We are living the the micro moments era. At any point throughout the day you can pull out your phone and buy something, read your emails, or check a fact. We consume and process information in these bits and pieces, and this approach is carried over to the workplace as well. Shifts in how information is processed and consumed, the rise of global offices, and the proliferation of resources being sourced across time zones contributes to this change. In this ‘always on, always connected’ world, an increasing number of employees are using their own devices in the workplace to solve problems and increase productivity. Over 60% of British workers use mobile apps related to work and a quarter of those have department-specific apps, acting to mobilise and streamline daily activities.
This trend is extending out of the office as well; flexi-working is on the rise, and almost half of employees are in contact with their office outside of traditional working hours. 59% of Millennial workers believe that flexible office hours would increase their productivity and output, and remote workers report to be 13% more efficient than those who hold traditional office positions. The awareness that people may work better in these type of environments means that offices are becoming more ‘home-like’, with collaborative working zones, social spaces, and technical innovations to used increase the feeling of connection.
In the Office
Employees using their own devices to do work has numerous benefits. People are comfortable with familiarity, and like to interact with technology in their own way. They like the simplicity that comes with having only one device for work and personal use, as well as the adaptability regardless of environment. This increased flexibility means that there are more opportunities to adapt and innovate. Business can save on the costs associated with providing mobile devices for all their employees, particularly with the accelerated rate of technology changes and device renewal cycle. Over 57% of employees worldwide access corporate data on a personal smartphone or tablet, and as cloud-based platforms become the norm, mobile working is often the best way to connect.
However, while this shift does not come without complications. As more employees are BYOD at work, they expect IT to accommodate them without fully comprehending the steps involved– think about the security issues, infrastructure adjustment, management of expectations, and budgetary considerations.
Security issues in particular surrounding infrastructure and document security and privacy are pertinent issues (to link to other article). Security in Enterprise Data Management and data protection is crucial regardless of device or location. The drawback to employees using their own devices is that there is a much greater chance of a security breach or data compromise. Risk management needs to be a priority, as emerging technologies may not have the capability to perform at enterprise scale. Furthermore, Shadow IT is always a cause for concern in these situations, and in organisations that are using various software and apps to allow for BYOD there are always going to be employees who cannot adjust to the technology changes if not given sufficient support.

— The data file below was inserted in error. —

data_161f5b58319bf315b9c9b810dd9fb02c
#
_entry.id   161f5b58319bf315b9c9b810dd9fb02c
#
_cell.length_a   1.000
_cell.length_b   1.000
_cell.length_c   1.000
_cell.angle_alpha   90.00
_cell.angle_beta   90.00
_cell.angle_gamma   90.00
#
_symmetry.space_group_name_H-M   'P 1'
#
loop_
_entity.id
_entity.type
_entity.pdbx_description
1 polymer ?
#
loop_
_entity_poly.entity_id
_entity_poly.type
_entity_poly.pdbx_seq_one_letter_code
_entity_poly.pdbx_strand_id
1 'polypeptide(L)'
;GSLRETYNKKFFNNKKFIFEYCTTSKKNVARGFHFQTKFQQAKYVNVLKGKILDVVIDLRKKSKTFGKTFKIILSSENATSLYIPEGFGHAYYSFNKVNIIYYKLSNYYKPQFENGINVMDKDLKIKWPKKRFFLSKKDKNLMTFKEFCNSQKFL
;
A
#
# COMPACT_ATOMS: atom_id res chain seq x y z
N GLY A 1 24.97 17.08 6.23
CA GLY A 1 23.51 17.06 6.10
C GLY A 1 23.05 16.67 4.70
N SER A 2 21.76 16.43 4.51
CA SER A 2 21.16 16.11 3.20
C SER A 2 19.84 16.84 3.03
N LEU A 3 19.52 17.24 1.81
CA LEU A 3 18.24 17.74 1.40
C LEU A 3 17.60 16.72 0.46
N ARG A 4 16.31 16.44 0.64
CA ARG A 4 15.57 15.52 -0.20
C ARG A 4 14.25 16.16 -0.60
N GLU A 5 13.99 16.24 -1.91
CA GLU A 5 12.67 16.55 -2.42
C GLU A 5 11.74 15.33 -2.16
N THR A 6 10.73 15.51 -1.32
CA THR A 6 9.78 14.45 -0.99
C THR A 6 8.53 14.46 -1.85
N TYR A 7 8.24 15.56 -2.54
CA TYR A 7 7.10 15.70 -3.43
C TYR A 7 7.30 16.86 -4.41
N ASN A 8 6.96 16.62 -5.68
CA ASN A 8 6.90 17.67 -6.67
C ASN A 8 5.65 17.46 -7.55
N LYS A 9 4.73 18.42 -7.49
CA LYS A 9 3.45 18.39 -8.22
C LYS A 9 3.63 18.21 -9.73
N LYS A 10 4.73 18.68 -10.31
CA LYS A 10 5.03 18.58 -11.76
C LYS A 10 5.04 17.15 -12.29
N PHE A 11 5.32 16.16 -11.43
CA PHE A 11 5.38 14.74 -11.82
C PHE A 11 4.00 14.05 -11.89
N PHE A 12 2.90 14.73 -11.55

Preparation is Essential, Strategy is Key
There is no ‘one size fits all’ strategy or solution for the risks outlined above, but there are strategies you can put in place to circumvent many of them.
To begin, look internally to find out how relevant an issue this is for your organisation. Who are the evangelists of BYOD, and who has apprehensions? Bring in the appropriate parties on all levels in order to ensure that the right policies and procedures can be put in place, and to categorise and justify the devices deemed appropriate for BYOD. It is critical that they are able to be supported by IT. The transparency of the ‘why’ behind this process is essential, to encourage buy-in from your employees and consideration of the steps involved.
Remember, you have options. You aren’t limited to implementing or rejecting ‘BYOD’. Some organisations utilise a Corporate Owned Personally Enabled (COPE) solution, and others provide the option for employees to Choose Your Own Device (CYOD). Figure out what fits your needs and infrastructure, what will aid productivity and ultimately, competitive advantage. Have a vision for the future and where you want your company to go. If you decide to implement BYOD (or have already done so), calculate what systems and processes are needed to support the plan, and what you can outsource. Consultants like MPS providers can take care of much of the heavy lifting that comes with these changes.
With security being one of the most important issues to prioritise, MPS and other infrastructure support organisations can be depended on to be at the forefront of the latest security and optimisation measures, there to provide guidance for what devices will be the most secure for any access, sharing, and printing related actions. The evolution of the workplace doesn’t have to be dreaded or difficult, the key is to be informed and strategic about leveraging these changes to suit your needs and vision.